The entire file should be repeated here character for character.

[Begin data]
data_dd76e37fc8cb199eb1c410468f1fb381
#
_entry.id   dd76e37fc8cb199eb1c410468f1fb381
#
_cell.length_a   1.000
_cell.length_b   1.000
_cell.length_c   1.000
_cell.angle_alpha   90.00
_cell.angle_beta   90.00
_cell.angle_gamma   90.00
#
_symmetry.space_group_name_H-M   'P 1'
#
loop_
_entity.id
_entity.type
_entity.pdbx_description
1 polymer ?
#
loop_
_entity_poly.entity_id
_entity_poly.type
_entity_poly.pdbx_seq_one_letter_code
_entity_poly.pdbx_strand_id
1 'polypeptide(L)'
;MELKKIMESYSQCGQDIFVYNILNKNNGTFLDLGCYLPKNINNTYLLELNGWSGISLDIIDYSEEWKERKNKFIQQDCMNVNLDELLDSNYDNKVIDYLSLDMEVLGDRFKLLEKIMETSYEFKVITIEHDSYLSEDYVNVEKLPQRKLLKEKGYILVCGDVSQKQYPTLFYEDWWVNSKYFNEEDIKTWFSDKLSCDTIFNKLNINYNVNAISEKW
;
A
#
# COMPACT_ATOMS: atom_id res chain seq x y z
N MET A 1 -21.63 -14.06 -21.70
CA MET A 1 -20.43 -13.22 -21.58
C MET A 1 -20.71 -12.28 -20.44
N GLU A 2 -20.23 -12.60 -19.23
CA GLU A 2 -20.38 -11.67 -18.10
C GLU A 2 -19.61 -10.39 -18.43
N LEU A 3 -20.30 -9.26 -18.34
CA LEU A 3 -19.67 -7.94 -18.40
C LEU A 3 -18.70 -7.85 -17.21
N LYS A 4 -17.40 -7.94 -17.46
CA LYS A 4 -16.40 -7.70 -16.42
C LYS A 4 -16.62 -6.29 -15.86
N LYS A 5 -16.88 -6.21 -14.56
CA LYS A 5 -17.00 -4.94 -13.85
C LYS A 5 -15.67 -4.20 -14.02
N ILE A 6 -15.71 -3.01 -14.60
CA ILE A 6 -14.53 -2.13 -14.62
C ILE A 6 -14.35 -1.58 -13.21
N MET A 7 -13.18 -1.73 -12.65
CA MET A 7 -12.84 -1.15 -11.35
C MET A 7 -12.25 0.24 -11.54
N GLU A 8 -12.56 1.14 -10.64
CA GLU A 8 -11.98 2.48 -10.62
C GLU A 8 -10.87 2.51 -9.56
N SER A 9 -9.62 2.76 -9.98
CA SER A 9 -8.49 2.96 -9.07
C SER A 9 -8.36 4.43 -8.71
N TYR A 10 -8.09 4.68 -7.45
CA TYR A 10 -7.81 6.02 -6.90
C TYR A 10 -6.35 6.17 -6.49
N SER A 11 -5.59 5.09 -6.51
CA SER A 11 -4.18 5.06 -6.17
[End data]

data_dd76e37fc8cb199eb1c410468f1fb381
#
_entry.id   dd76e37fc8cb199eb1c410468f1fb381
#
_cell.length_a   1.000
_cell.length_b   1.000
_cell.length_c   1.000
_cell.angle_alpha   90.00
_cell.angle_beta   90.00
_cell.angle_gamma   90.00
#
_symmetry.space_group_name_H-M   'P 1'
#
loop_
_entity.id
_entity.type
_entity.pdbx_description
1 polymer ?
#
loop_
_entity_poly.entity_id
_entity_poly.type
_entity_poly.pdbx_seq_one_letter_code
_entity_poly.pdbx_strand_id
1 'polypeptide(L)'
;MELKKIMESYSQCGQDIFVYNILNKNNGTFLDLGCYLPKNINNTYLLELNGWSGISLDIIDYSEEWKERKNKFIQQDCMNVNLDELLDSNYDNKVIDYLSLDMEVLGDRFKLLEKIMETSYEFKVITIEHDSYLSEDYVNVEKLPQRKLLKEKGYILVCGDVSQKQYPTLFYEDWWVNSKYFNEEDIKTWFSDKLSCDTIFNKLNINYNVNAISEKW
;
A
#
# COMPACT_ATOMS: atom_id res chain seq x y z
N MET A 1 -21.63 -14.06 -21.70
CA MET A 1 -20.43 -13.22 -21.58
C MET A 1 -20.71 -12.28 -20.44
N GLU A 2 -20.23 -12.60 -19.23
CA GLU A 2 -20.38 -11.67 -18.10
C GLU A 2 -19.61 -10.39 -18.43
N LEU A 3 -20.30 -9.26 -18.34
CA LEU A 3 -19.67 -7.94 -18.40
C LEU A 3 -18.70 -7.85 -17.21
N LYS A 4 -17.40 -7.94 -17.46
CA LYS A 4 -16.40 -7.70 -16.42
C LYS A 4 -16.62 -6.29 -15.86
N LYS A 5 -16.88 -6.21 -14.56
CA LYS A 5 -17.00 -4.94 -13.85
C LYS A 5 -15.67 -4.20 -14.02
N ILE A 6 -15.71 -3.01 -14.60
CA ILE A 6 -14.53 -2.13 -14.62
C ILE A 6 -14.35 -1.58 -13.21
N MET A 7 -13.18 -1.73 -12.65
CA MET A 7 -12.84 -1.15 -11.35
C MET A 7 -12.25 0.24 -11.54
N GLU A 8 -12.56 1.14 -10.64
CA GLU A 8 -11.98 2.48 -10.62
C GLU A 8 -10.87 2.51 -9.56
N SER A 9 -9.62 2.76 -9.98
CA SER A 9 -8.49 2.96 -9.07
C SER A 9 -8.36 4.43 -8.71
N TYR A 10 -8.09 4.68 -7.45
CA TYR A 10 -7.81 6.02 -6.90
C TYR A 10 -6.35 6.17 -6.49
N SER A 11 -5.59 5.09 -6.51
CA SER A 11 -4.18 5.06 -6.17